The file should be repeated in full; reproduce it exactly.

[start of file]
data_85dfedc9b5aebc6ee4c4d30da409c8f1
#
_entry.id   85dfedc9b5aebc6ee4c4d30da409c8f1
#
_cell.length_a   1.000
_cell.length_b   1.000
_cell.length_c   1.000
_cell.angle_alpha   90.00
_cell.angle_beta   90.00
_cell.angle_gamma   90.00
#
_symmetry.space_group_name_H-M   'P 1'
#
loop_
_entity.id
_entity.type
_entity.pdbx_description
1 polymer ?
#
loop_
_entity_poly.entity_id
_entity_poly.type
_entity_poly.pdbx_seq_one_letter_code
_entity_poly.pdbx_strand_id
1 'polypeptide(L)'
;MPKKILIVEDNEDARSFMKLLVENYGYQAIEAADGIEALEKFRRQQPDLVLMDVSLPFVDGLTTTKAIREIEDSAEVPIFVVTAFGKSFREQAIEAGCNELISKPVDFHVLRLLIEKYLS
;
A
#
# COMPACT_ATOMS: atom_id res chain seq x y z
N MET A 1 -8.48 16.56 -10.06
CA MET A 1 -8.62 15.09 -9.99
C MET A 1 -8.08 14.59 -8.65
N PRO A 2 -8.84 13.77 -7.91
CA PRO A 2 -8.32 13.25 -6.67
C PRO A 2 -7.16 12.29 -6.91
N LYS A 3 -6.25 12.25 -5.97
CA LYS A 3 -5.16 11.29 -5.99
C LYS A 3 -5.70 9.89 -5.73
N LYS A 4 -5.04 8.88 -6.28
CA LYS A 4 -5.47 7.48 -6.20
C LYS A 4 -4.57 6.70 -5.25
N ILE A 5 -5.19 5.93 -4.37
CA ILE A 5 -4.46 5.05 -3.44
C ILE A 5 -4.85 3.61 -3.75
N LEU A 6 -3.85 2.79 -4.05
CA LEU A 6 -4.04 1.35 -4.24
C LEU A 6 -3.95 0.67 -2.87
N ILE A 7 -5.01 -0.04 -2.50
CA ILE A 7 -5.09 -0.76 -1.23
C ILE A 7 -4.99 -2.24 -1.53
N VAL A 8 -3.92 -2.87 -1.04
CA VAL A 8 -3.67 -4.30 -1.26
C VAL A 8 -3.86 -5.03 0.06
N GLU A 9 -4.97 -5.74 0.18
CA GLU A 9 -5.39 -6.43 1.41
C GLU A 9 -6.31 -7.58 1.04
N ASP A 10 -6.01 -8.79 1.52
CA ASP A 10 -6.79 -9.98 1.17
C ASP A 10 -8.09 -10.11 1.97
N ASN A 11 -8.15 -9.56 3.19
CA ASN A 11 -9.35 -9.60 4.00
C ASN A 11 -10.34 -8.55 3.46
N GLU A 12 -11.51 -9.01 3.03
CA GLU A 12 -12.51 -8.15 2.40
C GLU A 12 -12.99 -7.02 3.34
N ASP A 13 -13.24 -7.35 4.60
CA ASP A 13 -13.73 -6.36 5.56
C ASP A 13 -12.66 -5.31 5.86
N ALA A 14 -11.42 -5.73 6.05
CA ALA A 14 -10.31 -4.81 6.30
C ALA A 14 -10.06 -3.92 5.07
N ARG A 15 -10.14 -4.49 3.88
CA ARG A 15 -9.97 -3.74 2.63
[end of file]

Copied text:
data_85dfedc9b5aebc6ee4c4d30da409c8f1
#
_entry.id   85dfedc9b5aebc6ee4c4d30da409c8f1
#
_cell.length_a   1.000
_cell.length_b   1.000
_cell.length_c   1.000
_cell.angle_alpha   90.00
_cell.angle_beta   90.00
_cell.angle_gamma   90.00
#
_symmetry.space_group_name_H-M   'P 1'
#
loop_
_entity.id
_entity.type
_entity.pdbx_description
1 polymer ?
#
loop_
_entity_poly.entity_id
_entity_poly.type
_entity_poly.pdbx_seq_one_letter_code
_entity_poly.pdbx_strand_id
1 'polypeptide(L)'
;MPKKILIVEDNEDARSFMKLLVENYGYQAIEAADGIEALEKFRRQQPDLVLMDVSLPFVDGLTTTKAIREIEDSAEVPIFVVTAFGKSFREQAIEAGCNELISKPVDFHVLRLLIEKYLS
;
A
#
# COMPACT_ATOMS: atom_id res chain seq x y z
N MET A 1 -8.48 16.56 -10.06
CA MET A 1 -8.62 15.09 -9.99
C MET A 1 -8.08 14.59 -8.65
N PRO A 2 -8.84 13.77 -7.91
CA PRO A 2 -8.32 13.25 -6.67
C PRO A 2 -7.16 12.29 -6.91
N LYS A 3 -6.25 12.25 -5.97
CA LYS A 3 -5.16 11.29 -5.99
C LYS A 3 -5.70 9.89 -5.73
N LYS A 4 -5.04 8.88 -6.28
CA LYS A 4 -5.47 7.48 -6.20
C LYS A 4 -4.57 6.70 -5.25
N ILE A 5 -5.19 5.93 -4.37
CA ILE A 5 -4.46 5.05 -3.44
C ILE A 5 -4.85 3.61 -3.75
N LEU A 6 -3.85 2.79 -4.05
CA LEU A 6 -4.04 1.35 -4.24
C LEU A 6 -3.95 0.67 -2.87
N ILE A 7 -5.01 -0.04 -2.50
CA ILE A 7 -5.09 -0.76 -1.23
C ILE A 7 -4.99 -2.24 -1.53
N VAL A 8 -3.92 -2.87 -1.04
CA VAL A 8 -3.67 -4.30 -1.26
C VAL A 8 -3.86 -5.03 0.06
N GLU A 9 -4.97 -5.74 0.18
CA GLU A 9 -5.39 -6.43 1.41
C GLU A 9 -6.31 -7.58 1.04
N ASP A 10 -6.01 -8.79 1.52
CA ASP A 10 -6.79 -9.98 1.17
C ASP A 10 -8.09 -10.11 1.97
N ASN A 11 -8.15 -9.56 3.19
CA ASN A 11 -9.35 -9.60 4.00
C ASN A 11 -10.34 -8.55 3.46
N GLU A 12 -11.51 -9.01 3.03
CA GLU A 12 -12.51 -8.15 2.40
C GLU A 12 -12.99 -7.02 3.34
N ASP A 13 -13.24 -7.35 4.60
CA ASP A 13 -13.73 -6.36 5.56
C ASP A 13 -12.66 -5.31 5.86
N ALA A 14 -11.42 -5.73 6.05
CA ALA A 14 -10.31 -4.81 6.30
C ALA A 14 -10.06 -3.92 5.07
N ARG A 15 -10.14 -4.49 3.88
CA ARG A 15 -9.97 -3.74 2.63